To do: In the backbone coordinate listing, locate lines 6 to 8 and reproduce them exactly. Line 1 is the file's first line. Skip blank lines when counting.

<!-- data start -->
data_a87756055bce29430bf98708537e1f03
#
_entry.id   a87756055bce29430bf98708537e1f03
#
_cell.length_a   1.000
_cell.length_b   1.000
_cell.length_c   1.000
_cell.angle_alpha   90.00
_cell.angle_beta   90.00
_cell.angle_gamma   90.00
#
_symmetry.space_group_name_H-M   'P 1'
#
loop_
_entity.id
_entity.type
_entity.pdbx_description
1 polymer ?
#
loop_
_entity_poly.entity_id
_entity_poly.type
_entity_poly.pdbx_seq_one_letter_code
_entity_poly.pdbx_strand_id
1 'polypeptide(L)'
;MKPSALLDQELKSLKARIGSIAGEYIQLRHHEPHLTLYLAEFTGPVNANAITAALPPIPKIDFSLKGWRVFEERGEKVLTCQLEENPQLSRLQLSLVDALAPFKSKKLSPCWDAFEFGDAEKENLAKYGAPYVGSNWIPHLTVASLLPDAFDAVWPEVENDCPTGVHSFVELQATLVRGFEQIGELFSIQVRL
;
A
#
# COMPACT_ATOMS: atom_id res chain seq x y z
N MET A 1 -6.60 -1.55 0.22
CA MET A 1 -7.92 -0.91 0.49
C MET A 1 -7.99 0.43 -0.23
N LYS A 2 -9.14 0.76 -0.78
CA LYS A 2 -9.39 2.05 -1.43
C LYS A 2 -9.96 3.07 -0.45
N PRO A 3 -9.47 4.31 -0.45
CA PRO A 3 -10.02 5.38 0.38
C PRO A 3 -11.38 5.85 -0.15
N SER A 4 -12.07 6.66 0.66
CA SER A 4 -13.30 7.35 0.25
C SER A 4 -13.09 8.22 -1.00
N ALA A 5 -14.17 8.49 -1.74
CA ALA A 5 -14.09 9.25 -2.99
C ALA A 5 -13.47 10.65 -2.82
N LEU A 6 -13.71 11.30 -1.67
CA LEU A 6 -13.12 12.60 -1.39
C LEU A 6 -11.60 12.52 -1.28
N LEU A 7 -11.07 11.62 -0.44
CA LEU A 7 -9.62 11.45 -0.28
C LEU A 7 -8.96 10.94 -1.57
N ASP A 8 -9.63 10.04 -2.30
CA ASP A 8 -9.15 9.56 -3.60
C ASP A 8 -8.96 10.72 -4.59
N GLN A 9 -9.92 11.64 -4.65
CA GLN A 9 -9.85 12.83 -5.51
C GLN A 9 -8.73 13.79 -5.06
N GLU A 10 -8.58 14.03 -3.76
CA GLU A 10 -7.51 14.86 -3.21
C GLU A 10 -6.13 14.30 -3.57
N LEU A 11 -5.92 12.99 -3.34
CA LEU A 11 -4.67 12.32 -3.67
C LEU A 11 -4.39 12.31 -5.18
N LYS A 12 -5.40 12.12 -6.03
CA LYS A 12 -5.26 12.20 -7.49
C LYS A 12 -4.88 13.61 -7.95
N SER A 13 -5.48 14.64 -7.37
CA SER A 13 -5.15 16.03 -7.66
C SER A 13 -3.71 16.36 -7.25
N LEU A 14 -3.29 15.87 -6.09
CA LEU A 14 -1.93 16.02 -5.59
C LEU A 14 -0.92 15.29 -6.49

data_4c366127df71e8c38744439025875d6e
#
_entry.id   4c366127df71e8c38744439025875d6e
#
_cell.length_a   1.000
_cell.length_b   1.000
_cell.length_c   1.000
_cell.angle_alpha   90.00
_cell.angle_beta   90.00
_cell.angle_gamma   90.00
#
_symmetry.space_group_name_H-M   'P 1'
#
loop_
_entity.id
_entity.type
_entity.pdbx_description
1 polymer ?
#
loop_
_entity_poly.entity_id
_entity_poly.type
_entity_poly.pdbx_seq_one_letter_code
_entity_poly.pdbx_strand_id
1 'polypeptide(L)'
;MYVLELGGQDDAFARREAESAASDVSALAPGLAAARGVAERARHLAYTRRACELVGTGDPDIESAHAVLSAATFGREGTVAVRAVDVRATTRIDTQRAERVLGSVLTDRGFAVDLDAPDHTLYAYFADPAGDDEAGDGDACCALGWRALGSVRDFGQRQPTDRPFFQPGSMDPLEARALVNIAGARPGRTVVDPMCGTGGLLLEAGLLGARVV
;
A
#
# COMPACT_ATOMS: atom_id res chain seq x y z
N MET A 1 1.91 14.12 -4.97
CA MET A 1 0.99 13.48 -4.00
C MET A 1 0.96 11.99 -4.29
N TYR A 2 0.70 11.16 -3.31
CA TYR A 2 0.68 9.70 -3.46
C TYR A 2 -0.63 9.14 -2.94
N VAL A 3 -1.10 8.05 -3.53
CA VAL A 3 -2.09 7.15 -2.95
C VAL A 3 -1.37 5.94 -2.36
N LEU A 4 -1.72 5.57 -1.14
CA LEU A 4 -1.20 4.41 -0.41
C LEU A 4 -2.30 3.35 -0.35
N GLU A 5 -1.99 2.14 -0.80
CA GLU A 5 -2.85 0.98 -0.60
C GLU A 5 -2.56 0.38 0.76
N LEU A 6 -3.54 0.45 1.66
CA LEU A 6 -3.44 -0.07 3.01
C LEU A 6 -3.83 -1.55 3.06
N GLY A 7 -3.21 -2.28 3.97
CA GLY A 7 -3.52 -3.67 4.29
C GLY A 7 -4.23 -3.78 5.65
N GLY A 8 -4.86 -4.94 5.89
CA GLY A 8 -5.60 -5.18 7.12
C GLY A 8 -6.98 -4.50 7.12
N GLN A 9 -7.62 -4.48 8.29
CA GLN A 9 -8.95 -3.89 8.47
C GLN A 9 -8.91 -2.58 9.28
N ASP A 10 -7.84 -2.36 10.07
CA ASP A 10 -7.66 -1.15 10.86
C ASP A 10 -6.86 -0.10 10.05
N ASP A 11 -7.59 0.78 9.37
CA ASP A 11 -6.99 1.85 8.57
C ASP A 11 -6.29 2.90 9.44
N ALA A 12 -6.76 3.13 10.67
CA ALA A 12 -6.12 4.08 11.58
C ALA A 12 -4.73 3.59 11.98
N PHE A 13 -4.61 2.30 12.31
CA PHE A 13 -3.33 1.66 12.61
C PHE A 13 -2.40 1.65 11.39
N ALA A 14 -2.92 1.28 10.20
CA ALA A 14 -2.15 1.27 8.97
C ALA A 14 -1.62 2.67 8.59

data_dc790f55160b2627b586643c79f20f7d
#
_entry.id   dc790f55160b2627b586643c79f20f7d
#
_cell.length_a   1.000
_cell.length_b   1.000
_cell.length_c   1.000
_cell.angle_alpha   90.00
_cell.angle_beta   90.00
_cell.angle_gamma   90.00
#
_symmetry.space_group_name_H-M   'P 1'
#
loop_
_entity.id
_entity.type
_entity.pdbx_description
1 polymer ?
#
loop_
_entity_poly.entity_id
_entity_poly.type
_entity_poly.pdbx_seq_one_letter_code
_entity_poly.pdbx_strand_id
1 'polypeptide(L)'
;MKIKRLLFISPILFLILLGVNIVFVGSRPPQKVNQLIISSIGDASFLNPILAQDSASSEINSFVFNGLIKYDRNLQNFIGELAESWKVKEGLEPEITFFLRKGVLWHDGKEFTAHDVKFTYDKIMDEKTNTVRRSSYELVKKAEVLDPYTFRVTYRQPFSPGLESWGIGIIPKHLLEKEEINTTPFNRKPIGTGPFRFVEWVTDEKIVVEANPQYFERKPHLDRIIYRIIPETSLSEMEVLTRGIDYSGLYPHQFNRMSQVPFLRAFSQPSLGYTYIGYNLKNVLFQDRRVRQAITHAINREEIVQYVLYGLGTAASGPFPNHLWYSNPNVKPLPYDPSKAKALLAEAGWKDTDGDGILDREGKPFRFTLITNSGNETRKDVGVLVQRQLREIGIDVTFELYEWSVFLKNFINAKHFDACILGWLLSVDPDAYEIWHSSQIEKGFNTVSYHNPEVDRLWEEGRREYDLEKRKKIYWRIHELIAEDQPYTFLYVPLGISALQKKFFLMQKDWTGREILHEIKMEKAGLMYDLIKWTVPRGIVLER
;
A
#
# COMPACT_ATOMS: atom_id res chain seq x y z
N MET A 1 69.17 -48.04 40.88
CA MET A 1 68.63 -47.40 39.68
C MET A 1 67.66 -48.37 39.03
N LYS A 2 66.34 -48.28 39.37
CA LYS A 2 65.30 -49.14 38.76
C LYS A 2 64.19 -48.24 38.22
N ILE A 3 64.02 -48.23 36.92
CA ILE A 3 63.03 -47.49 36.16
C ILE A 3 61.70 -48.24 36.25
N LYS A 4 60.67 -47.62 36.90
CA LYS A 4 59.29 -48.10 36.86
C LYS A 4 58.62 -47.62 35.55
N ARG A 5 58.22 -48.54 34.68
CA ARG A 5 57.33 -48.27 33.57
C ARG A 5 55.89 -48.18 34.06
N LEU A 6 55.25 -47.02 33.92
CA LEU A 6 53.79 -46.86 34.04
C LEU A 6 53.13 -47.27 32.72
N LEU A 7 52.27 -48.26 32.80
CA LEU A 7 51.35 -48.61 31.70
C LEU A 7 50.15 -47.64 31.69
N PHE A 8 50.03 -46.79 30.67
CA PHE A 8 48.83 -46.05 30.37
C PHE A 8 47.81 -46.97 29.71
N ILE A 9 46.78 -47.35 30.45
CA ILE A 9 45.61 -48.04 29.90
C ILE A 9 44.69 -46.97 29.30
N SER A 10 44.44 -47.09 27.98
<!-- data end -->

_cell.length_b   1.000
_cell.length_c   1.000
_cell.angle_alpha   90.00